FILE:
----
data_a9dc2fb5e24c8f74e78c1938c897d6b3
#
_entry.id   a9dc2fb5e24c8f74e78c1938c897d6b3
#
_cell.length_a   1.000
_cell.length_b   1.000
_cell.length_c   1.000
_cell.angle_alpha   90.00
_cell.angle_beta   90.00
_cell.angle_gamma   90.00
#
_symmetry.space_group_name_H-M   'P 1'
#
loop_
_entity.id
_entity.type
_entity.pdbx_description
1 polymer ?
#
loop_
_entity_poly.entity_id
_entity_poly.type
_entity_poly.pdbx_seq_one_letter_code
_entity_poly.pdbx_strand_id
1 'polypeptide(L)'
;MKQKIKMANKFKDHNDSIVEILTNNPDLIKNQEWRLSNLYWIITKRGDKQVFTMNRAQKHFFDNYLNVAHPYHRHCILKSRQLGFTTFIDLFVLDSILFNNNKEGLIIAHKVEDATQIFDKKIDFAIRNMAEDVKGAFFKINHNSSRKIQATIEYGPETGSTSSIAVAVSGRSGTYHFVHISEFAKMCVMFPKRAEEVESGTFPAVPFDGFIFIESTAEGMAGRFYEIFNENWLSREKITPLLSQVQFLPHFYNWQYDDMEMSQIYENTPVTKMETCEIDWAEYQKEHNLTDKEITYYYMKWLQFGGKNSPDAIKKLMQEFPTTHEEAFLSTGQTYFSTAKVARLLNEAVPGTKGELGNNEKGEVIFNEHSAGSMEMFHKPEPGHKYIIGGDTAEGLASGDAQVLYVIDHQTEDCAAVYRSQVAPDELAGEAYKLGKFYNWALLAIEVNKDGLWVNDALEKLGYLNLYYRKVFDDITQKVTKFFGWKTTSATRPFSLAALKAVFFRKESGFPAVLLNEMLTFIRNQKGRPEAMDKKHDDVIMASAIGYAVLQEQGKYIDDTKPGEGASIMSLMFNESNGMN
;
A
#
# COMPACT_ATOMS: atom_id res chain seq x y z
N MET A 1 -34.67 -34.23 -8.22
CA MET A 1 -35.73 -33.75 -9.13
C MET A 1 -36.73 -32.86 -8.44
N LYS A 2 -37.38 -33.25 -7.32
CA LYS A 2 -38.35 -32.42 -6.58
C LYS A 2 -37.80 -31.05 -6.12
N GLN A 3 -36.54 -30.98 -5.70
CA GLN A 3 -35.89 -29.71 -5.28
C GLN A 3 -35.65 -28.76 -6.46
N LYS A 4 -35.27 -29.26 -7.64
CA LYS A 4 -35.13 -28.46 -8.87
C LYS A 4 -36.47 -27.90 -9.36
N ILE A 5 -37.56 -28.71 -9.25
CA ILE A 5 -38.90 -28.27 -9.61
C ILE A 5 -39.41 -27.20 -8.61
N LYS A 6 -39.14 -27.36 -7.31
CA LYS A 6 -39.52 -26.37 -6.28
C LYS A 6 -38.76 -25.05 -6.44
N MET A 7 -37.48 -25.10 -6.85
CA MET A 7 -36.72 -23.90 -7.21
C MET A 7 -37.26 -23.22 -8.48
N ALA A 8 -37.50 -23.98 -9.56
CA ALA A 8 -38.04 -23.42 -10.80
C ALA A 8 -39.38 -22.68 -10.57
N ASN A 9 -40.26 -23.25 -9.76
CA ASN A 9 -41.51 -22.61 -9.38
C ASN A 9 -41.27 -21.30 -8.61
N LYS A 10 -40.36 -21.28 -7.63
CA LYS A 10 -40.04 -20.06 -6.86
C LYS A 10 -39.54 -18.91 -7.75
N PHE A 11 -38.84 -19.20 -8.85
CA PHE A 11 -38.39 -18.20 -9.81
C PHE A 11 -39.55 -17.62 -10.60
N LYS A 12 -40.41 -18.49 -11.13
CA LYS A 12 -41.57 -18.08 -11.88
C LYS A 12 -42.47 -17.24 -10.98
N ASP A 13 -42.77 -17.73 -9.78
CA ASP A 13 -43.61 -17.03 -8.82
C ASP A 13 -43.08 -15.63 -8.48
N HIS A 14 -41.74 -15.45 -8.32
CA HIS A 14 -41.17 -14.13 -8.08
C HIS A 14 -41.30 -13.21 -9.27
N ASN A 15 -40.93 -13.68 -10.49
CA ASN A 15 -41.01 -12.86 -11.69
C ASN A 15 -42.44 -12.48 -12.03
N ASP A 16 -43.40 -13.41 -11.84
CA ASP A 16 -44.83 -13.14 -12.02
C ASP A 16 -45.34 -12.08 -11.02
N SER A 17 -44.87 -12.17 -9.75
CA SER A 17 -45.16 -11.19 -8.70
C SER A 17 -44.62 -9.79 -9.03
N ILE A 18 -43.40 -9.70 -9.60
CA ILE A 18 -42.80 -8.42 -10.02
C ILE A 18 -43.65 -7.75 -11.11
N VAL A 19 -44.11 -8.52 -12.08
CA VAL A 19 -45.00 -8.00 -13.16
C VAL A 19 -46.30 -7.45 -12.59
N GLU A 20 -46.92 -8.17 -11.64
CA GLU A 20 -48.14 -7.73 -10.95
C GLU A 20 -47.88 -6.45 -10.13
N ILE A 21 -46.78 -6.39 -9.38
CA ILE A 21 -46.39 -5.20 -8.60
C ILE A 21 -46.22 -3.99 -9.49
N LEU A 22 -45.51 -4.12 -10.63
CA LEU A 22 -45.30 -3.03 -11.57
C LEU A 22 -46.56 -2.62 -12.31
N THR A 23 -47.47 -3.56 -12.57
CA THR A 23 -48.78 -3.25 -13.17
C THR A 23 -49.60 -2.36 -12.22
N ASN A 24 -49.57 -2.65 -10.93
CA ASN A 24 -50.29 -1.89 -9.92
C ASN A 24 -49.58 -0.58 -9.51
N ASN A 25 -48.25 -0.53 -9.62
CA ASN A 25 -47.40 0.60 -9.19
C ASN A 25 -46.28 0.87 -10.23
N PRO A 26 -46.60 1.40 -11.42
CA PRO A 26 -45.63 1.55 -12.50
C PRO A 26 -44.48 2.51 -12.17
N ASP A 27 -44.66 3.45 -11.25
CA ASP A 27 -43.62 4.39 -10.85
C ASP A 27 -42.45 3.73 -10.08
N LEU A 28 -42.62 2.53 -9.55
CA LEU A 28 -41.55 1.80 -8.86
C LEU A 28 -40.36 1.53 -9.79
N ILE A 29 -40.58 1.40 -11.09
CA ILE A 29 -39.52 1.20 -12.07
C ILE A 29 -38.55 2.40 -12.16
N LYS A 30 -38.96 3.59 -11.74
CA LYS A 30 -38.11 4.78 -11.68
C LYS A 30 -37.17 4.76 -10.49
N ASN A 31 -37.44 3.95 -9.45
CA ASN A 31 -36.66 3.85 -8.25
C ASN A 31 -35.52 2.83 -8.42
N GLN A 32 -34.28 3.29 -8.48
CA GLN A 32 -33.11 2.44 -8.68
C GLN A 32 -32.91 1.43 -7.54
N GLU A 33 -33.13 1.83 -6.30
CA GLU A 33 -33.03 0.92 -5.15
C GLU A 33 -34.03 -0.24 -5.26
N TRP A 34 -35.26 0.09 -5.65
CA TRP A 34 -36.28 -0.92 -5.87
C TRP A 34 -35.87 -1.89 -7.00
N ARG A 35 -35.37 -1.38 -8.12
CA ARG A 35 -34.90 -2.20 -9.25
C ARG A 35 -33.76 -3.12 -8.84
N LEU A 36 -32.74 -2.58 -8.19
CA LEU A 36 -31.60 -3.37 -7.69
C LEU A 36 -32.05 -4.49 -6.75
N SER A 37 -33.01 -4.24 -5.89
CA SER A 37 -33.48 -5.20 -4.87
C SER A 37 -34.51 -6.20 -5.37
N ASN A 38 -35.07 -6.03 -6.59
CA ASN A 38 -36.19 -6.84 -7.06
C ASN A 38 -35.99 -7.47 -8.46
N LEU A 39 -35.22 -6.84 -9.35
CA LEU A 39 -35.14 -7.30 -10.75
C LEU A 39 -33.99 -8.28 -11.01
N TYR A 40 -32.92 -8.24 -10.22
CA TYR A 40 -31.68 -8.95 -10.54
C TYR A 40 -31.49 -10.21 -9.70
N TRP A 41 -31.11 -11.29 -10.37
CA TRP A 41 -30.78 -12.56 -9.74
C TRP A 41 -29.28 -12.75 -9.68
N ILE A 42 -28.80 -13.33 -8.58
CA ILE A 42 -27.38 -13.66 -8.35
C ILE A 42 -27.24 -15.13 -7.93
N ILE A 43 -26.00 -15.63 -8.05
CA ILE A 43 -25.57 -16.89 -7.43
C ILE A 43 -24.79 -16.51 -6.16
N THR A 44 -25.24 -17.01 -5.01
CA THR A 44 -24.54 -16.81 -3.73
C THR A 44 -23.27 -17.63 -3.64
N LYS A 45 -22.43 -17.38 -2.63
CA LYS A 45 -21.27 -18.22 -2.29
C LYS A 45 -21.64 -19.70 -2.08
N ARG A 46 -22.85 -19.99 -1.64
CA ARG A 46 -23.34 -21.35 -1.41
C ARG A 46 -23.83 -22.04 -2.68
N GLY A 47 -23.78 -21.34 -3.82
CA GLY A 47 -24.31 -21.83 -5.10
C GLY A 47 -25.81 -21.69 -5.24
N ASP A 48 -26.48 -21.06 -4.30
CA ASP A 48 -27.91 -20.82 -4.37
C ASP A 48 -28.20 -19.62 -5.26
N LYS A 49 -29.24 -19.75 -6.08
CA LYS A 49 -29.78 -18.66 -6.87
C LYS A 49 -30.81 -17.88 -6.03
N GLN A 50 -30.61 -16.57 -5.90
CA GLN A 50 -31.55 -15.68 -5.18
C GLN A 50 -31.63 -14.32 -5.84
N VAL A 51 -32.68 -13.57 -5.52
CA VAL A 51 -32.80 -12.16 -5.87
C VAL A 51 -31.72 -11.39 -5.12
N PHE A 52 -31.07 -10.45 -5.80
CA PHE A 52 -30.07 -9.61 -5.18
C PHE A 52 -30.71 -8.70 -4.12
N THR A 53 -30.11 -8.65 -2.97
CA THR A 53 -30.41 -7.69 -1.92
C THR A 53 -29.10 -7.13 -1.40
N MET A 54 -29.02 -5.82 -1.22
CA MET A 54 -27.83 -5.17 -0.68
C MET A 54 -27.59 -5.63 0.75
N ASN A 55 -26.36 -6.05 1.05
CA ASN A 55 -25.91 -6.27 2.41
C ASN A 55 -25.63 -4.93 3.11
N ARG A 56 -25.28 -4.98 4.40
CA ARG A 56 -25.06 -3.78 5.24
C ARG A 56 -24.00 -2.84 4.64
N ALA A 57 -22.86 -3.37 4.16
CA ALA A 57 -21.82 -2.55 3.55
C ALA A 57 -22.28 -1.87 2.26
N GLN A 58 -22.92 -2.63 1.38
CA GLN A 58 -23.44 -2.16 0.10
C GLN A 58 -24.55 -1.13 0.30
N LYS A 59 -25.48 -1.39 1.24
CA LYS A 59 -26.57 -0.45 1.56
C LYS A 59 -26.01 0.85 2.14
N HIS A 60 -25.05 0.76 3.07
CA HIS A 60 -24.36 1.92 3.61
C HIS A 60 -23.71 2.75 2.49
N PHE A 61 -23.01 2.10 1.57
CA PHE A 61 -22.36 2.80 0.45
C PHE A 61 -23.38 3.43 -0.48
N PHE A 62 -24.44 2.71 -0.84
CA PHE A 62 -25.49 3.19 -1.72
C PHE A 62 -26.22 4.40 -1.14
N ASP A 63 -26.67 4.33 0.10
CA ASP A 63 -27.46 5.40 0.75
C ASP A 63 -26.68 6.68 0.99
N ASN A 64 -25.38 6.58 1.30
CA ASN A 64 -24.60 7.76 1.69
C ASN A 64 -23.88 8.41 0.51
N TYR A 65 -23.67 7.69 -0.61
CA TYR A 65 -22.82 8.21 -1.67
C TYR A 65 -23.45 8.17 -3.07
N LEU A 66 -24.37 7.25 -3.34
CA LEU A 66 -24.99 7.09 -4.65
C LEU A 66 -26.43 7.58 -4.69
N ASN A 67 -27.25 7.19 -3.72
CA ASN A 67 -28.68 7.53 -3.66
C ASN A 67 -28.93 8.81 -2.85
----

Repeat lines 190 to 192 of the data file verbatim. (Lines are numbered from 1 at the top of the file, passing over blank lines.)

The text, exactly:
N MET A 54 -29.02 -5.82 -1.22
CA MET A 54 -27.83 -5.17 -0.68
C MET A 54 -27.59 -5.63 0.75